Families of Israelis missing in Gaza demand their return

Relatives of Hisham Al-Sayed (C-R) and Avera Mengistu (C-L), two Israelis held by Hamas in Gaza since 2014, pose for a picture next to a painted poster depicting them after a press conference organised by the captives' families calling for their release, in Jerusalem on September 6, 2018. (AFP)
Updated 06 September 2018
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Families of Israelis missing in Gaza demand their return

  • Mengistu was filmed by an Israeli security camera climbing the frontier fence with the Gaza Strip in September 2014

JERUSALEM: The families of two Israelis believed to be held captive in Gaza by its Hamas rulers demanded Thursday that the Islamist movement return their loved ones.
Ethiopian-born Avera Mengistu was filmed by an Israeli security camera climbing the frontier fence with the Gaza Strip in September 2014.
Human Rights Watch said it was told by an Israeli official that Hisham Al-Sayed, a Muslim Bedouin, was picked up by monitoring equipment as he crossed the border into Gaza in April 2015.
Both are said to be mentally unstable.
“Hisham’s problem is he is sick psychologically,” his father Shaaban Al-Sayed told a press conference on Thursday.
“We want to send a message to the Palestinian people in Gaza to speak to Hamas, put pressure on Hamas,” to free him, he said in Arabic.
Ilan Mengistu appealed to Hamas’ Gaza leader Yahya Sinwar to “act like a human being, to consider my brother Avera’s mental condition, to consider the family’s suffering, and to release Avera and Hisham today.”
He said that his brother was being held as a bargaining chip to try and win the release of Hamas prisoners held by Israel.
“A man with special needs is being held hostage,” Mengistu said in Hebrew. “How cruel.”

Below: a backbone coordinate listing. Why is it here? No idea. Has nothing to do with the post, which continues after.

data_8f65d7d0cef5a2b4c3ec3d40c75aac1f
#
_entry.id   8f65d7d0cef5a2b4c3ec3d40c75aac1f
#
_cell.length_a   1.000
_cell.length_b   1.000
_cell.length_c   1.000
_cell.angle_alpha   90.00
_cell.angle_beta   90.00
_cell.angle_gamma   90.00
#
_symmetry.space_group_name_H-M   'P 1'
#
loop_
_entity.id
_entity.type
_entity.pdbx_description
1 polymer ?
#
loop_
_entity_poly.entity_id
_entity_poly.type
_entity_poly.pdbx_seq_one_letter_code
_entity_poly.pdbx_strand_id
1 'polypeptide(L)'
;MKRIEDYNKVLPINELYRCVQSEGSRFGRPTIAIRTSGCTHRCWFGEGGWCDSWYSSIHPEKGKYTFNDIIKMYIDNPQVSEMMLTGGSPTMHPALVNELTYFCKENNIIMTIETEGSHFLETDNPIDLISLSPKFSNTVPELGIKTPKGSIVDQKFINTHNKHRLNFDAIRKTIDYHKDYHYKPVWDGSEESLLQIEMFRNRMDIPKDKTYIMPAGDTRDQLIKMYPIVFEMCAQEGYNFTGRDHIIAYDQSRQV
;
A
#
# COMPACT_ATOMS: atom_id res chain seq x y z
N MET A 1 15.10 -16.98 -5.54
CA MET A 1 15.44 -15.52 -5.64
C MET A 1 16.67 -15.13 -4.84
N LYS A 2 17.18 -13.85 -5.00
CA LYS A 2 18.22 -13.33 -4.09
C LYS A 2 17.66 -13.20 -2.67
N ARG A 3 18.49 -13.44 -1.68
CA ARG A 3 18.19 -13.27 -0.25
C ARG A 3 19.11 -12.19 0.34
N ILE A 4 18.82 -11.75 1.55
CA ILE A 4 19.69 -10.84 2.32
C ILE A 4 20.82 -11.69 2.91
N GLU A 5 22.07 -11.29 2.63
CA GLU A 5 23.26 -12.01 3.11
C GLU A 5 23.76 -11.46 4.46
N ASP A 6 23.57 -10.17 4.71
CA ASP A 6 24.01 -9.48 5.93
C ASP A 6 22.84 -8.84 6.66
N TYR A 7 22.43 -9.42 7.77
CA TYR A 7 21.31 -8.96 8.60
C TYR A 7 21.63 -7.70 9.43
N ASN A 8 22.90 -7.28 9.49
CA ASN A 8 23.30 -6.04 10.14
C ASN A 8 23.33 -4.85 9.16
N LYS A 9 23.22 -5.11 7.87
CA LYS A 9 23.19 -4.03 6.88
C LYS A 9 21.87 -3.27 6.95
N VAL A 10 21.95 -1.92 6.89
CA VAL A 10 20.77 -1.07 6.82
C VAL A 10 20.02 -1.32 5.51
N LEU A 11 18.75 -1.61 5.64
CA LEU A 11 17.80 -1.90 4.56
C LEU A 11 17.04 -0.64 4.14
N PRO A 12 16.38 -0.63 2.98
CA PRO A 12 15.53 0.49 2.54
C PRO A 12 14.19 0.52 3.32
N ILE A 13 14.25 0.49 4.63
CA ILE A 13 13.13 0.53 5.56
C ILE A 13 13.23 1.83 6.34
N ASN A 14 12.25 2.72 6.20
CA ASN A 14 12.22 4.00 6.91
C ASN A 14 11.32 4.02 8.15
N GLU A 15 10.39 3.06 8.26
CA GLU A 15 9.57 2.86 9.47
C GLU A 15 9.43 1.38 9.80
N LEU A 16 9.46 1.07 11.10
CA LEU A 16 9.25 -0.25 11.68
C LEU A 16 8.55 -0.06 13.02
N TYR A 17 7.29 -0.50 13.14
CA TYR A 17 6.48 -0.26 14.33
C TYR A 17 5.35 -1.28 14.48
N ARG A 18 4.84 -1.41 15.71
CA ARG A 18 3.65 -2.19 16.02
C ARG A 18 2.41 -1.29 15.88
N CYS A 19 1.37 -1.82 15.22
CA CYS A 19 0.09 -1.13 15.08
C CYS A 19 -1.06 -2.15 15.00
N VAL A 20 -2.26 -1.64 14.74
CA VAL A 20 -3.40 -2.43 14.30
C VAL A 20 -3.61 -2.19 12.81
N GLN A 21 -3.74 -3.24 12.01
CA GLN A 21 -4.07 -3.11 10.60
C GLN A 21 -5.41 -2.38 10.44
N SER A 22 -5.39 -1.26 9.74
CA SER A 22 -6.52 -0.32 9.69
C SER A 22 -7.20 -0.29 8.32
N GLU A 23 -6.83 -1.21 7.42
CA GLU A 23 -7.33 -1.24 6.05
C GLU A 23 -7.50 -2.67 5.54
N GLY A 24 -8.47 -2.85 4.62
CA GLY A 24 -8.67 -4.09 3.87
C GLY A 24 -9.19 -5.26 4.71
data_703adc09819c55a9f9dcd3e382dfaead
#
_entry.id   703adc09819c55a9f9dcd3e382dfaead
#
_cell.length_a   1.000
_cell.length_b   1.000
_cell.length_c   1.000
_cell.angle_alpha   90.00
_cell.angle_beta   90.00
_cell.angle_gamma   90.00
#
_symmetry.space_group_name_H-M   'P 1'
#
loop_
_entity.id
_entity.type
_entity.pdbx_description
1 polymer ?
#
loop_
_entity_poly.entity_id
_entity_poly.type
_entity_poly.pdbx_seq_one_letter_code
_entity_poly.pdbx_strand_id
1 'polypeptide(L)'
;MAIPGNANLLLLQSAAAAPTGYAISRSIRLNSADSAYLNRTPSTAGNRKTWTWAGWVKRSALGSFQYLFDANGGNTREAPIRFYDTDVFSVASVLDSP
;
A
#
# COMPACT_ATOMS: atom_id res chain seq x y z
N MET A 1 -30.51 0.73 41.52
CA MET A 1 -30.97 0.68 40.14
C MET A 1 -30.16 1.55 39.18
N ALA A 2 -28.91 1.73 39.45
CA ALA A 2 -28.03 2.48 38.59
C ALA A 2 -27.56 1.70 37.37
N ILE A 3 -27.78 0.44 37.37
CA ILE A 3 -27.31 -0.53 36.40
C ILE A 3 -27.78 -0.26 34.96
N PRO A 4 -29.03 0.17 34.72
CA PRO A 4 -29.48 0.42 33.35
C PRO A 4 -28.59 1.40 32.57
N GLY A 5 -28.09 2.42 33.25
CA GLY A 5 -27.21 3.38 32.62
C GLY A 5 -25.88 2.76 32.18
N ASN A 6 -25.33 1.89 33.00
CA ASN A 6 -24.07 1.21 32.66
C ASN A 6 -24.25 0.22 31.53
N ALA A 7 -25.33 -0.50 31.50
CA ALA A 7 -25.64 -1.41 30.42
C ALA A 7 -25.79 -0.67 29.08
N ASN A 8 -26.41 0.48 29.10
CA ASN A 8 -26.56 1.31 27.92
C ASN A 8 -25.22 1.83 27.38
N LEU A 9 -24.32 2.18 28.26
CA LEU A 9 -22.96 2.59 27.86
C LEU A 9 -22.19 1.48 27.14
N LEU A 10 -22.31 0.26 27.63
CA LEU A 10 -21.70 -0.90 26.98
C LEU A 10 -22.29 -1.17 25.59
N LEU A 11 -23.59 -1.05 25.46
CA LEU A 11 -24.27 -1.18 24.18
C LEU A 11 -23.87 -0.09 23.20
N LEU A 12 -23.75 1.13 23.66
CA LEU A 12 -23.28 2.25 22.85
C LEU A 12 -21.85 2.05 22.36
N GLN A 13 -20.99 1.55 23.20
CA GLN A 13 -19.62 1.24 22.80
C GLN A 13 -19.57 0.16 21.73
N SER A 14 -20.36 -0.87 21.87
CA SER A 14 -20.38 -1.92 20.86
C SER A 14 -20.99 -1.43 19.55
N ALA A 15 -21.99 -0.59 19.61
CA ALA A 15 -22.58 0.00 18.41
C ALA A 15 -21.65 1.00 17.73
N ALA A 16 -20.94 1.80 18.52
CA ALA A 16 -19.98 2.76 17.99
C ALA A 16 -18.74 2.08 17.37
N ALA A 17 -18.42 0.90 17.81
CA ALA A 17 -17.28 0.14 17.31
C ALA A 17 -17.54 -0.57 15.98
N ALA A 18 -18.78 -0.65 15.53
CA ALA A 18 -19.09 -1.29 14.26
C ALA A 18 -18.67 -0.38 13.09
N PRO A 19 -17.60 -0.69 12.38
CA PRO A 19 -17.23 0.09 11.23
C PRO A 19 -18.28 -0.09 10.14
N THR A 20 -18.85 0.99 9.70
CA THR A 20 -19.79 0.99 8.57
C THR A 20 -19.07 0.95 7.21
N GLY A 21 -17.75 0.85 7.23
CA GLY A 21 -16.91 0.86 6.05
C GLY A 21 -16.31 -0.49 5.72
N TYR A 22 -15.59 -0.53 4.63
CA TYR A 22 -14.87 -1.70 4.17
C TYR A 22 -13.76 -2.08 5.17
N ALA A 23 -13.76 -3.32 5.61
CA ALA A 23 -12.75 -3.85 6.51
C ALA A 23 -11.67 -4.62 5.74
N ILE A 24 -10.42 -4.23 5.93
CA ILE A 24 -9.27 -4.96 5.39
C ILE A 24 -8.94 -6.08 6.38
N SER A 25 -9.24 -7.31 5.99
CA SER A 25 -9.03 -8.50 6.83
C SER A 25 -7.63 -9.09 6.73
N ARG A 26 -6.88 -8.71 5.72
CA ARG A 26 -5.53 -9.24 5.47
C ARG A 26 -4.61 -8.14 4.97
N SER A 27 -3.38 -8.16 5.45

Israel does not allow its citizens to enter Gaza, partly over fears that they may be used as leverage to demand concessions.
Two Israeli soldiers, Oron Shaul and Hadar Goldin, are believed to have been killed in the 2014 war in Gaza and their remains held by Hamas.
The movement has suggested it is willing to trade the bodies in a deal similar to the 2011 swap that saw Israeli soldier Gilad Shalit freed in exchange for more than 1,000 Palestinians in Israeli prisons.
Around 6,500 Palestinians are currently in Israeli jails, according to the Palestinian Prisoners’ Club.


Al-Qaeda leader killed in operation in Sabha: Libyan army

Updated 11 min 43 sec ago
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Al-Qaeda leader killed in operation in Sabha: Libyan army

LONDON: An Al-Qaeda leader known as “Abu Talha Al-Libi” has been killed in an operation near Sabha, southern Libya, the Libyan National Army said Friday. 

“Abu Talha Al-Libi” was killed on Friday morning after a raid on a house he was sharing with other armed men in an area called Al-Qarda Al-Shati, close to Sabha in southern Libya. 

Earlier on Wednesday, the forces of Libyan strongman Khalifa Haftar announced a military operation to "purge" extremists and criminal gangs from the south of the conflict-hit nation.
A spokesman for the self-proclaimed Libyan National Army (LNA) said its fighters had advanced in "several regions in the south" from an airbase some 650 kilometres (400 miles) from the capital Tripoli.
The aim is to "assure security for inhabitants in the south-west from terrorists, be they the Islamic State group or Al-Qaeda, as well as criminal gangs," spokesman Ahmed Al-Mesmari said.
The LNA said it was also looking to secure petroleum facilities and tackle flows of clandestine migrants heading northwards to the Mediterranean coast.
It called on armed groups in the target area, mainly made up of tribal fighters, to withdraw from military and civilian installations.
Military sources told AFP that numerous LNA units had taken up positions in recent days around the region's main city of Sabha.
Libya has been torn between rival administrations and a myriad of militias since the NATO-backed overthrow and killing of dictator Moamer Kadhafi in 2011.
Haftar supports an administration in the east of the country that is opposed to the internationally backed Government of National Accord in Tripoli.
The chaos has seen extremists and people traffickers gain a foothold in the south of the country.
Daesh has carried out repeated attacks across the country, targeting both Haftar's forces and the rival Tripoli-based authorities.